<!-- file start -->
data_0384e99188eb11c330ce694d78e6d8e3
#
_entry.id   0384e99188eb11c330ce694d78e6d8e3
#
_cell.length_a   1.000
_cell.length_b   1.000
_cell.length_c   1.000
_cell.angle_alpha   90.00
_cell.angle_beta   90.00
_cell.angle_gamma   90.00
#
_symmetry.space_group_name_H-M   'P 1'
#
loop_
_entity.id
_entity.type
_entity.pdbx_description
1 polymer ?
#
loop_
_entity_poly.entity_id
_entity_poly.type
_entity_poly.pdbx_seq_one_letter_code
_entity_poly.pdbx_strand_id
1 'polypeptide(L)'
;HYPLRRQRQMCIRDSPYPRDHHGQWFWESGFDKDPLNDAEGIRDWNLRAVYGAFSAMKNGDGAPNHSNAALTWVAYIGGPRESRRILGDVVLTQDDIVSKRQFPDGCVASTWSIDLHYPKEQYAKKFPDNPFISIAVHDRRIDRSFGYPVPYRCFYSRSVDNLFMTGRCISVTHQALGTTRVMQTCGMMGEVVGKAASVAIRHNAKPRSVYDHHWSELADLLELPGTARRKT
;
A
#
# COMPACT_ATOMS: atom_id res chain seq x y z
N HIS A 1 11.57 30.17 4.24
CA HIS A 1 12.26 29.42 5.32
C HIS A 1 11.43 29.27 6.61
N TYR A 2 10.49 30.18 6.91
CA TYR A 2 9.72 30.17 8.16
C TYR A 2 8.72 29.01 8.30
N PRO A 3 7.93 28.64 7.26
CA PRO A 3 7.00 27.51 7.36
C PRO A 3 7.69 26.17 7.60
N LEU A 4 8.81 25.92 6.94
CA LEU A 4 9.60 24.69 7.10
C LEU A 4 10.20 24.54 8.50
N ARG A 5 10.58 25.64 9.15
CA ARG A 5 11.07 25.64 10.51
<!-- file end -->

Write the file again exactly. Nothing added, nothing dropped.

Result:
data_0384e99188eb11c330ce694d78e6d8e3
#
_entry.id   0384e99188eb11c330ce694d78e6d8e3
#
_cell.length_a   1.000
_cell.length_b   1.000
_cell.length_c   1.000
_cell.angle_alpha   90.00
_cell.angle_beta   90.00
_cell.angle_gamma   90.00
#
_symmetry.space_group_name_H-M   'P 1'
#
loop_
_entity.id
_entity.type
_entity.pdbx_description
1 polymer ?
#
loop_
_entity_poly.entity_id
_entity_poly.type
_entity_poly.pdbx_seq_one_letter_code
_entity_poly.pdbx_strand_id
1 'polypeptide(L)'
;HYPLRRQRQMCIRDSPYPRDHHGQWFWESGFDKDPLNDAEGIRDWNLRAVYGAFSAMKNGDGAPNHSNAALTWVAYIGGPRESRRILGDVVLTQDDIVSKRQFPDGCVASTWSIDLHYPKEQYAKKFPDNPFISIAVHDRRIDRSFGYPVPYRCFYSRSVDNLFMTGRCISVTHQALGTTRVMQTCGMMGEVVGKAASVAIRHNAKPRSVYDHHWSELADLLELPGTARRKT
;
A
#
# COMPACT_ATOMS: atom_id res chain seq x y z
N HIS A 1 11.57 30.17 4.24
CA HIS A 1 12.26 29.42 5.32
C HIS A 1 11.43 29.27 6.61
N TYR A 2 10.49 30.18 6.91
CA TYR A 2 9.72 30.17 8.16
C TYR A 2 8.72 29.01 8.30
N PRO A 3 7.93 28.64 7.26
CA PRO A 3 7.00 27.51 7.36
C PRO A 3 7.69 26.17 7.60
N LEU A 4 8.81 25.92 6.94
CA LEU A 4 9.60 24.69 7.10
C LEU A 4 10.20 24.54 8.50
N ARG A 5 10.58 25.64 9.15
CA ARG A 5 11.07 25.64 10.51